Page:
Storing and Preserving Home-Grown Fruit and Veg Successfully
Here are a few important do’s and don’ts to bear in mind so that you can enjoy your produce at the planning, growing, making and eating stages, which can be several months apart:
Clamping and other simple storage:
Do use breathable natural materials as containers.
Do choose a place where moisture doesn’t lurk.
Do store orchard fruits high up in a loft; open the shutters from time to time for a change of air.
Do store roots low down in a cellar: dry, dark and cool.
Do go through your stored produce from time to time and remove any rotten items.
Do work on recognising signs of pests near your stores so that you can eradicate them quickly.
Using sweetness for preserving:
Do make enough time for the whole process.
Do use under-ripe or ‘just ripe’ fruit.
Do add water but only for the first cooking stage (if the recipe says so). Boil until fruit is properly soft, add sugar at a gentle heat and dissolve totally before whizzing up the heat to setting point.
Do check regularly for a preserve’s setting point.
Do pot when warm.
Don’t add sugar until your fruit is soft (sugar hardens fruit skins).
Don’t over-boil your preserve at the sugar stage (it goes hard).
Making good use of vinegar:
Do use the right vinegar for the job; let your recipe guide you.
Do make sure that your vinegar is 5 per cent acid or more.
Do remove moisture, by salting, from ‘wet’ produce before pickling.
Do boil chutneys until they’re thick and pulpy, and dragging a wooden spoon across the base of the pan leaves a clear line.
Don’t worry if your vinegar grows a natural haze; just sieve before using (vinegar is a living product).
Do buy an efficient freezer and defrost it at least once a year.
Do blanch special foods.
Do label frozen food effectively.
Do rotate your produce in your freezer. Open freeze or bag up in useful quantities and wrap produce tightly to eliminate air.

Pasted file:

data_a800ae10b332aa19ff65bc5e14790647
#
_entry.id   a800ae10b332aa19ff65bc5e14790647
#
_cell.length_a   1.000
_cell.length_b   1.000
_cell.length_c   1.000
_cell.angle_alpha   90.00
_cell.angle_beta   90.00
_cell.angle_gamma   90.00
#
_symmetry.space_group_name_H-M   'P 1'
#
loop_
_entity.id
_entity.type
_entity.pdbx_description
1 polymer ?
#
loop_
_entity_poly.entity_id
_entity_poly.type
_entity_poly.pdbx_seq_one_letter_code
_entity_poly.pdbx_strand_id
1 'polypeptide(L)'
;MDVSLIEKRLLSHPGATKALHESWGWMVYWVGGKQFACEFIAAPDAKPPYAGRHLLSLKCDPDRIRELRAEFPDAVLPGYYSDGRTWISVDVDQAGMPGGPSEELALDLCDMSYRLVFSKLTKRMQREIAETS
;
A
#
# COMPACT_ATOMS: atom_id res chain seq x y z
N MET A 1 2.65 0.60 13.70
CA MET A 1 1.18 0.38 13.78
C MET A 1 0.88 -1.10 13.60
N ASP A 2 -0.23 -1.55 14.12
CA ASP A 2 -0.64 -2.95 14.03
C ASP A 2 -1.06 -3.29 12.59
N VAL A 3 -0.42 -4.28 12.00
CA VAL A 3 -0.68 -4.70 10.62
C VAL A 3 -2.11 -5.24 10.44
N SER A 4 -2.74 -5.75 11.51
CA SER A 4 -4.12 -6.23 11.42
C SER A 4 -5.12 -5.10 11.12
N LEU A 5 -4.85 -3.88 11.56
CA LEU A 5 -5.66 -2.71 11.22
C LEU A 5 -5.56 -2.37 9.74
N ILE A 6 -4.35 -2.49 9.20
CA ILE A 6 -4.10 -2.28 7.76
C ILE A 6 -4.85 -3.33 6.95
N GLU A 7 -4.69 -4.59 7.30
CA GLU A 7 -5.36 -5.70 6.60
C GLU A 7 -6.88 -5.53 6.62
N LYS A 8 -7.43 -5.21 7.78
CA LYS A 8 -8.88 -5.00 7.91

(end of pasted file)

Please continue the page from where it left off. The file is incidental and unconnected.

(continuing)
Do check what’s lurking at the bottom of the freezer and use it or chuck it.
Don’t put warm food into the freezer; chill it in the fridge first.
Don’t leave your freezer half empty: fill the space with newspaper or water bottles for energy saving and efficiency.
Drying, salting and vacuum-packing:
Do lay drying produce out in single layers where warm air can circulate and moisture can escape; or use a purpose-made food dehydrator.
Do rinse salted produce well and dry it quickly before it reabsorbs moisture.
Do vacuum pack in useful amounts: you can’t easily reseal a vacuum pouch.
Don’t overlap drying produce.
Don’t use corrosive materials near salt.
Don’t vacuum-pack sharp objects: they make tiny holes in the pouches and admit air.
Making drinks for children and adults:
Do make your own cordials free from unwanted additives.
Do store cordials in the freezer or refrigerate and use up within six weeks (unless you heat-treat).
Do make wines and cider from second-quality vegetables and fruit; it transforms these seconds into something special.
Don’t leave home-made cordial out of the fridge.
Don’t drink all the wine in one go: it’s probably stronger than you think!
Do gather recipes from friends and neighbours.
Do read and understand your recipe, jotting down any personal experiences or successful shortcuts you discover along the way.
Do pot up your still-warm produce into sterile, warm jars: a vacuum forms when it all cools down, creating a safe food environment for months of storage.
Do ensure that lids with pop-up centres stay depressed and cellophane jar closures have a smooth, slightly concave shape.